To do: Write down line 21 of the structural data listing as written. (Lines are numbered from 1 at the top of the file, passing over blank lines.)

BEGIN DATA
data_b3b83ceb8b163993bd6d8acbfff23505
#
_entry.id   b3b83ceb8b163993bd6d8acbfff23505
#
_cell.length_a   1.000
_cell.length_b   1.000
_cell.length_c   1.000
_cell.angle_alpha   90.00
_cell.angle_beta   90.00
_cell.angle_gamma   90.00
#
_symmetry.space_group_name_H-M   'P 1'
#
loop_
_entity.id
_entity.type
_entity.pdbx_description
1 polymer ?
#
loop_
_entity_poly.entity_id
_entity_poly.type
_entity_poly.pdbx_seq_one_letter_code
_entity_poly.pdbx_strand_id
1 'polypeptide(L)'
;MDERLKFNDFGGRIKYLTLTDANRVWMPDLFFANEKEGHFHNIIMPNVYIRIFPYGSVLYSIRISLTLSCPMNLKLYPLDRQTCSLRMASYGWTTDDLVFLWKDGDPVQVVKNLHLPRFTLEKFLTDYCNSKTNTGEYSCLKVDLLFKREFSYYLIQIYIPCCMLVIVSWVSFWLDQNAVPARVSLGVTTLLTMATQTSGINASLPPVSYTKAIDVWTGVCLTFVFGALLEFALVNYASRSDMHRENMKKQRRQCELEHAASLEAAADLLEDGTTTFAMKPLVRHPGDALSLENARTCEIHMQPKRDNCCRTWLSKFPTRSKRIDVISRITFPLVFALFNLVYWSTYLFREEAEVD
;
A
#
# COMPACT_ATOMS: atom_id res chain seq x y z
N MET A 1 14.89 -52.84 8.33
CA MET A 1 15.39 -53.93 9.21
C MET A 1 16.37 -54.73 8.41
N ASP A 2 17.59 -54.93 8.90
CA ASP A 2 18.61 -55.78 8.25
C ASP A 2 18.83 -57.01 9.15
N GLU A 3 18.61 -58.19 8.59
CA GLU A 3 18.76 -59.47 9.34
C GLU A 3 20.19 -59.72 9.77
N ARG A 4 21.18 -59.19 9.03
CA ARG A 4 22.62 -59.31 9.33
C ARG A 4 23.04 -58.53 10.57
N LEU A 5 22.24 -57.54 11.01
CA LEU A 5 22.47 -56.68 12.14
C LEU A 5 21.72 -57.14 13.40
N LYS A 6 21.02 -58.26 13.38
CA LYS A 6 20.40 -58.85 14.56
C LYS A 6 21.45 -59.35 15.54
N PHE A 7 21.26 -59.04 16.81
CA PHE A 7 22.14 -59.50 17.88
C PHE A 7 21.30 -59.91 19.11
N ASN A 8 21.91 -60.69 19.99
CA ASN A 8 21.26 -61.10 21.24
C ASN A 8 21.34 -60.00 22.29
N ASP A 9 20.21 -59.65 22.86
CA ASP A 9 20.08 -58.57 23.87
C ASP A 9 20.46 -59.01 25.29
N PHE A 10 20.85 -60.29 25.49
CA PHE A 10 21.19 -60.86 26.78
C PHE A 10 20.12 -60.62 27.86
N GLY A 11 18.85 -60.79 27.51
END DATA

_entity_poly.entity_id